aHead in the CLOUD – cloudhackz.com
Category Archives: Learning
So, your Master of Science in Marketing degree won you a great job when you graduated ten years ago. But social media wasn’t around ten years ago, so you either stayed with traditional marketing jobs, went back to the University in hopes of finding courses in Social Media Marketing taught by someone with actual social media experience, or learned social media marketing techniques in your spare time. Entrepreneurial Marketing is just one example of the dozens of online University-level courses offered at Peer-to-Peer University (P2PU). Courses are free, mostly asynchronous, and taught with structure, guidance, and support around open course materials.
P2PU is a grassroots open education project that organizes learning outside of institutional walls and gives learners recognition for their achievements. Courses are offered free of charge and P2PU is run largely by volunteers. P2PU has received seed funding to cover operational costs and because web hosting costs are very low, P2PU has few other operational expenses. Although P2PU may charge small registration fees in the future to ensure perceived value in the course, P2PU promises that it won’t restrict access to course information. Although not accredited yet, individual instructors are seeking accreditation from their affiliated institutions. In fact, some students are already receiving credit from some western universities.
The P2PU initiative is very popular with web technologists who are almost completely self-taught in the web design and development fields. Most traditional academic institutions don’t offer university-level courses or degrees in emerging web scripting languages. In fact, the courses were so popular that P2PU created a sub school called P2PU Webcraft. Webcraft courses are mostly taught by expert peers working in the field, not college professors with advanced degrees. However, the skills gained can lead to high-paying jobs where real experience ranks above a college degree.P2PU is always looking for volunteers to propose and teach open courses. So, if you’ve got an idea for a course and some spare time, consider facilitating a P2PU course of your own!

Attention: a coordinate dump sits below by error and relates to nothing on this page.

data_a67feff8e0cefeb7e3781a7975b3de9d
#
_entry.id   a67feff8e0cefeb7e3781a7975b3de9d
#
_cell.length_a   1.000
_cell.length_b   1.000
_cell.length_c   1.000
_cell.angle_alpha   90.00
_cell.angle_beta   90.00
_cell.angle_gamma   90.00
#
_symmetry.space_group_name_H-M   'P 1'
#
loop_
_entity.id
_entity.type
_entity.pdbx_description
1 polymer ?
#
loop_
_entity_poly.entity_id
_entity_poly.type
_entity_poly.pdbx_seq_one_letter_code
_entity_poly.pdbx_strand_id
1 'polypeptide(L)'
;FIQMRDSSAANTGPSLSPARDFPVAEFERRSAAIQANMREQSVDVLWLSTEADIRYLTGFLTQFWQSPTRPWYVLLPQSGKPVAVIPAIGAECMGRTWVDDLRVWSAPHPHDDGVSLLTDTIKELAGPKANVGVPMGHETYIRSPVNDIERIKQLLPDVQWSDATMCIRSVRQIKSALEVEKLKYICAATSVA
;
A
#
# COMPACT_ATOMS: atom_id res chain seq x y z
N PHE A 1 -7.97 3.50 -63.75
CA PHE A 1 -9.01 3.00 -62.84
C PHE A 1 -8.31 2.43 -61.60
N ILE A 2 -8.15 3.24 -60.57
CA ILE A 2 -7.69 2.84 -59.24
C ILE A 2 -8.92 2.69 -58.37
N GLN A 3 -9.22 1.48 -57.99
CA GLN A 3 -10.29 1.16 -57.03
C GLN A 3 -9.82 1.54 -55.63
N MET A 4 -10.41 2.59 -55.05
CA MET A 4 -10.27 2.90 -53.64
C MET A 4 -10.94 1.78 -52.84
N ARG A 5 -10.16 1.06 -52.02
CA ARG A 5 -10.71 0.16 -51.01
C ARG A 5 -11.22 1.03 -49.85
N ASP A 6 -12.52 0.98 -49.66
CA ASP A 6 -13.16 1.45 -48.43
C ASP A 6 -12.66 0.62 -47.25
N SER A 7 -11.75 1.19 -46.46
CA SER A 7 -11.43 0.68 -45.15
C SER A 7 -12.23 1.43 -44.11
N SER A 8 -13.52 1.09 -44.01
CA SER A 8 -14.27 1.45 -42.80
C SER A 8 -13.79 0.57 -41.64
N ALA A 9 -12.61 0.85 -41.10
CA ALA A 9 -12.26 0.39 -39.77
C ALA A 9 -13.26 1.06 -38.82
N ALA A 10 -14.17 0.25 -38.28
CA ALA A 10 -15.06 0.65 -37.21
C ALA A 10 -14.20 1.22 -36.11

In 2009, Clay Shirkey talks about the ideas in his new book, Here Comes Everybody. This short interview is a fascinating take on how initiatives like Wikipedia and Open Source software have proved highly successful crowdsourced projects controlled neither by big business nor the government. Furthermore, volunteers maintain them– folks who give of their time for free and have created an enormous amount of value. Clay makes the point that Scribe used to be a profession. We paid scribes to read and write for us, but now everyone reads and writes, so we no longer need scribes. With wireless broadband increasing and barriers to access decreasing, there is great opportunity for receivers of services to get more for less (or no) money. However, if what Clay says is true about the future being shaped by mass amateurization, which professions that we pay for today will be crowdsourced initiatives in the future?
Sugata Mitra, an educational scientist, uses internet technology to prove that children without exposure to formalized education can use the internet to learn on their own without prompting. In Mr. Mitra’s research, natural human curiosity emerged in children exposed to a computer with broadband internet access and kids who had never seen a computer before taught themselves basic computer literacy in a day. Perhaps the most interesting experiment highlighted by Mr. Mitra was the task given to Italian children – Dr. Mitra had Italian children answer questions in Italian that he posed in English. The children simply copied the text into Google, had Google translate the text to Italian and were able to answer the questions successfully. Mr. Mitra also uses the ‘Granny Cloud’, a network of volunteers who facilitate learning via Skype. Just imagine if the ‘Granny Cloud’ could be the ‘Mentor Cloud’ where volunteers with specialized knowledge facilitate learning of advanced subjects to anyone in the world.
- So, what could learning look like if instead of rows of desks facing a teacher in a classroom, we filled community learning centers with high-speed internet, tablet computers, and access to amazing volunteer mentors via Skype? Perhaps we’d get a revolution in learning at a fraction of the cost of our current educational model.
- Is the ‘cloud’ the key to breaking out of the ‘drill and kill’ model of education? Given access to the internet, broken into groups, and supplied with mentors, could children make better decisions about what is important to learn and what is best left for Google and Wolfram|Alpha?
- Does a real language barrier even exist now that content can increasingly be translated right in the cloud? And doesn’t this open up the world’s libraries of information to everyone, regardless of who or where they are? Can’t we leverage this to enhance learning in regions where teachers do not and will not go?
- Considering that Edison and Einstein both failed at institutionalized education, can cloud computing help to reach our current-day innovative thinkers in a way educational institutions cannot?